This is why, as well as agreeing to the CCC’s recommendation on net zero by 2050, we have launched this ground-breaking plan to achieve net zero emissions across every single mode of transport.
We want to work with industry and communities around the country to develop this plan – to make our towns and cities better places to live, help to create new jobs, improve air quality and our health, and take urgent action on climate change.
Due to be complete next year, the first-of-a-kind plan will set out in detail what government, business and society will need to do to deliver the significant emissions reduction needed from all modes of transport. In particular it will consider how UK technology and innovation can be implemented to encourage major changes to the way people and goods move across the UK.
Earlier this month, the government announced up to £1 billion to develop and embed the next generation of cutting-edge automotive technologies. The funding will look to accelerate mass production of key technologies in the UK through major investments in the manufacturing of batteries including cells, modules and packs as well as electric motors, power electronics and hydrogen fuel cells.
The new money will include research and development into new, advanced electric vehicle technologies, helping to super-charge the uptake of zero emission vehicles in the UK, building on the £1 billion R&D commitment to the Advanced Propulsion Centre and £274 million funding for the Faraday Battery Challenge.
Further detail on how the UK will make progress towards the 2050 net zero target is expected in the National Infrastructure Strategy this autumn.
Notes to editors
1. Since legislating for net zero, the government has committed more than £2 billion to support decarbonisation in sectors across the economy from industry to transport:
- £390 million of investment in hydrogen and low carbon technology to reduce emissions from industry, including steel – which accounts for 15% of industry emissions in the UK
- up to £1 billion additional funding to develop and embed the next generation of cutting-edge electric vehicle technologies
- £400 million of investment in new charging infrastructure for electric vehicles
- plans to use new financing models to roll out more new nuclear, including up to £18 million for the UK’s first mini nuclear reactor to be operational in the early 2030s – creating 40,000 jobs at its peak and powering 750,000 homes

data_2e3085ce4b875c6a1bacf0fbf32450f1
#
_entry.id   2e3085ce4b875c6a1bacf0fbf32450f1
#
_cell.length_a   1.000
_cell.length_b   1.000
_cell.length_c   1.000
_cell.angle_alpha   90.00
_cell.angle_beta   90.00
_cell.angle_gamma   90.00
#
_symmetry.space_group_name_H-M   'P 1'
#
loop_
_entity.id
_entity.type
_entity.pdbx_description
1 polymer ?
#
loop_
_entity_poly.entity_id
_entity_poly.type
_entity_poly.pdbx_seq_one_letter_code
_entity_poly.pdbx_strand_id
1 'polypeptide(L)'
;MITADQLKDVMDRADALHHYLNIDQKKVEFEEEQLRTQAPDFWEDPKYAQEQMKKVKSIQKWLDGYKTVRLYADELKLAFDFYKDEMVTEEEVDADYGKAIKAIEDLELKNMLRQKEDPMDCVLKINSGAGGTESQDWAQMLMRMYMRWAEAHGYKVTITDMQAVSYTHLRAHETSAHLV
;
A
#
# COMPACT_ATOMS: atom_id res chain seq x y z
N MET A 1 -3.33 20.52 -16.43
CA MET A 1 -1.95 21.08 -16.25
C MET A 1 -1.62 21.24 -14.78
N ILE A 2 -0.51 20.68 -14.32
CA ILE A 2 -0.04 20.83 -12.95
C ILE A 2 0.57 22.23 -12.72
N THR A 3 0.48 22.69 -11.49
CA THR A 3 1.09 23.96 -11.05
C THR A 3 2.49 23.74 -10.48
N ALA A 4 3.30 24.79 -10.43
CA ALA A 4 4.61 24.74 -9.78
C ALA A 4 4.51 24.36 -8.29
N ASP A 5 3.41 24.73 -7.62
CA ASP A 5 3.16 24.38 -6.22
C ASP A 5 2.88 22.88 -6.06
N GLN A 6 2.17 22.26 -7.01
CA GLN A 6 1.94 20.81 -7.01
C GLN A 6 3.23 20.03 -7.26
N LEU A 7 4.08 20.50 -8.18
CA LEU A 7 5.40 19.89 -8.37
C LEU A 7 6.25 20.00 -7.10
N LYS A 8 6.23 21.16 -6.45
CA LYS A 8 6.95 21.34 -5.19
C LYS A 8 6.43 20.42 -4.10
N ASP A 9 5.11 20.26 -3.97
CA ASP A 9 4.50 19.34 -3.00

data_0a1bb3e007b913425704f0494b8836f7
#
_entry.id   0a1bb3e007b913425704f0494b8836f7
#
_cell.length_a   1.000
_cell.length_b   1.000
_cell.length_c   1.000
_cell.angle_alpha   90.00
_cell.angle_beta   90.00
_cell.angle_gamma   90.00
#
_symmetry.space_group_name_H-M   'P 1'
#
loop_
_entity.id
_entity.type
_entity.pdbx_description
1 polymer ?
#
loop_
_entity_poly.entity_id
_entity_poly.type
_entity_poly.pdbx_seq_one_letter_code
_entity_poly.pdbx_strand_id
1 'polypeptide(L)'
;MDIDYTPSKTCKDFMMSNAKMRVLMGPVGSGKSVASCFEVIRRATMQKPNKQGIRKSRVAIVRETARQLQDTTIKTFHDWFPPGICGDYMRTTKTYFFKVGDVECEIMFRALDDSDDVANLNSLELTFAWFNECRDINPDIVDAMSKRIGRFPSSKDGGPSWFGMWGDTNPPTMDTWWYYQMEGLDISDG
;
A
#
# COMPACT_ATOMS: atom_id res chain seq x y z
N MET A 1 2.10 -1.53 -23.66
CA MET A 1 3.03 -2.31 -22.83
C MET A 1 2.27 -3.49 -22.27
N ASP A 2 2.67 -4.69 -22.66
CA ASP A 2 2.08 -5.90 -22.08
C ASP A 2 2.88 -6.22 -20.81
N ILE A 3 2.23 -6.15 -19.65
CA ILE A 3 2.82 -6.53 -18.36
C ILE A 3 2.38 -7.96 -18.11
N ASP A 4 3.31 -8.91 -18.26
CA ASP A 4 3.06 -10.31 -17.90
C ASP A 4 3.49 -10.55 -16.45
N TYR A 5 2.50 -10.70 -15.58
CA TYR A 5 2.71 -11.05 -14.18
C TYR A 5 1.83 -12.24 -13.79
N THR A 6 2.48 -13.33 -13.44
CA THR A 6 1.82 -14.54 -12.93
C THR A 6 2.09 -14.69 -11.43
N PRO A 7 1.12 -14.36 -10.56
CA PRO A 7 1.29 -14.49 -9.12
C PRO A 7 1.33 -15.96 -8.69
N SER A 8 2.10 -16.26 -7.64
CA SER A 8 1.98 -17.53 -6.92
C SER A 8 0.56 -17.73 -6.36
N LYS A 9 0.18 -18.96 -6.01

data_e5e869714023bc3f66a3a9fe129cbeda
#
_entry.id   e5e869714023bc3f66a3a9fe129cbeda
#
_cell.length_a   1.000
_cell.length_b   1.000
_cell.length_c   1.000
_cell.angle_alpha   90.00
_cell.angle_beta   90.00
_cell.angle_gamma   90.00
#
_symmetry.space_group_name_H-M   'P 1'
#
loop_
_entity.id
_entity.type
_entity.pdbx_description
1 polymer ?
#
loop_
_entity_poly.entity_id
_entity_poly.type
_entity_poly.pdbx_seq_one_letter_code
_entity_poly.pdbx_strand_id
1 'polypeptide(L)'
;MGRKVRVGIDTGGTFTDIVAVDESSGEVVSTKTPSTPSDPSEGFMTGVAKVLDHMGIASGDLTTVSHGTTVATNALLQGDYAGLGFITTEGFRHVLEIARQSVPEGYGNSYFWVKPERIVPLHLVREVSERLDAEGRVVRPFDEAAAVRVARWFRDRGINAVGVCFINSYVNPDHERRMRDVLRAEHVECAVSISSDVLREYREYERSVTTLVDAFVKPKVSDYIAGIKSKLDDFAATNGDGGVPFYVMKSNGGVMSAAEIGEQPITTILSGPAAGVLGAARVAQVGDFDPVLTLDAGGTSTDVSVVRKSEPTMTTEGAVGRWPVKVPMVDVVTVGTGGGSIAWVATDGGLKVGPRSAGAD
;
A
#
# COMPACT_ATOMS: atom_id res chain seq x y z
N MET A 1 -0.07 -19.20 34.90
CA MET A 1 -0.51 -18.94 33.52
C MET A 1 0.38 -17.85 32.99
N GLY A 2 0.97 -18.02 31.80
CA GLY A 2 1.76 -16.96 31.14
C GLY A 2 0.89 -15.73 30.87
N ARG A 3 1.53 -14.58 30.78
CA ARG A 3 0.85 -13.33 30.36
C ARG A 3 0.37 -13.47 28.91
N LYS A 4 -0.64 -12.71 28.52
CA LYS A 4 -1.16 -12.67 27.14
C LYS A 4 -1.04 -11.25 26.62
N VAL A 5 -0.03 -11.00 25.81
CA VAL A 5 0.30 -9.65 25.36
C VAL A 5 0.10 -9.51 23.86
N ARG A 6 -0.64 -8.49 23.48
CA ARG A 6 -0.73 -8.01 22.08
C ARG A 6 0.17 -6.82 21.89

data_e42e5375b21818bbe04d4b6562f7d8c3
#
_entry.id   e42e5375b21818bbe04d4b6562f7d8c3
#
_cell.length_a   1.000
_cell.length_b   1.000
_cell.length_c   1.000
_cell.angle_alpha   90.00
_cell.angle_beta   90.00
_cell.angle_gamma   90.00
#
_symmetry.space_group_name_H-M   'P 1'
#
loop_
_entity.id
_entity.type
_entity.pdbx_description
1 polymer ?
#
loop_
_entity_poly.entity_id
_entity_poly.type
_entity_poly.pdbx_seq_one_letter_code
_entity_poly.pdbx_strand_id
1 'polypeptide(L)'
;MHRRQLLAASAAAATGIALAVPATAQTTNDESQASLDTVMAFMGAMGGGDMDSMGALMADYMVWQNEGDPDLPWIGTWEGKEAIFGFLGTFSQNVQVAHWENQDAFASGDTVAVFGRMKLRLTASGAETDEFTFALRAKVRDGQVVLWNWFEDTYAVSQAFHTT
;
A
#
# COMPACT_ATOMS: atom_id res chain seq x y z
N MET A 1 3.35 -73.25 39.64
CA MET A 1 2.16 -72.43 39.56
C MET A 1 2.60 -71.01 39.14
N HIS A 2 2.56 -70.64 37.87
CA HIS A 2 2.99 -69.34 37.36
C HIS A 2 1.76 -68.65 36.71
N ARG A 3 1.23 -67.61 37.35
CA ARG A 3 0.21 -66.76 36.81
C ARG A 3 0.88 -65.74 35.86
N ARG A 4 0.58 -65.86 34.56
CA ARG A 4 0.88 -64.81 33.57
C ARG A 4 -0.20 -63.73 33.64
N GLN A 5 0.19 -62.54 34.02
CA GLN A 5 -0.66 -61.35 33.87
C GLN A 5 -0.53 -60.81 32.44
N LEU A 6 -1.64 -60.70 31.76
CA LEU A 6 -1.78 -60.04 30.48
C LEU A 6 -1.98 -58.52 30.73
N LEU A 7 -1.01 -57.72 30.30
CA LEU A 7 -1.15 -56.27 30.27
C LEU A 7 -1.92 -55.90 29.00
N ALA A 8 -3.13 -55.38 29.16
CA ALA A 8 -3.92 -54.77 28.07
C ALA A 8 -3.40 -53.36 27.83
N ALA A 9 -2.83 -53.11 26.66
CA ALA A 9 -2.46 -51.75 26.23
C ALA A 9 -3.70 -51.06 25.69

- £26 million of additional funding for carbon capture technology, including investment in the UK’s largest project to be operational by next year
- £222 million investment in a visionary fusion reactor design programme
- plans to make it easier to recycle oil and gas infrastructure for carbon capture, including some of the 20,000km of UK pipelines
- record low use of coal in the UK’s energy system, with just 0.6% of the UK’s electricity coming from coal between April and June
- our Green Finance Strategy, requiring publicly listed companies and large asset owners from 2021 to report on how climate change risk impacts on their activities by 2021
- £5 million to help the financial sector develop green financial products, including green mortgages
- a £10 million innovation fund to cut the cost of retrofitting old homes
2. The groundwork for the Transport Decarbonisation Plan will start immediately, with the department publishing a document setting out the challenge later this year. The Department for Transport has recently published strategies to reduce carbon emissions across transport, including the £1.5 billion Road to Zero, Maritime 2050 and the Clean Maritime Plan as well as the Aviation 2050 green paper, and upcoming aviation strategy which will be published early next year. But with the move to net zero, there is a need to go further and faster to reduce emissions. The Transport Decarbonisation Plan will take a coordinated, cross-modal approach to deliver the transport sector’s contribution to our decarbonisation targets.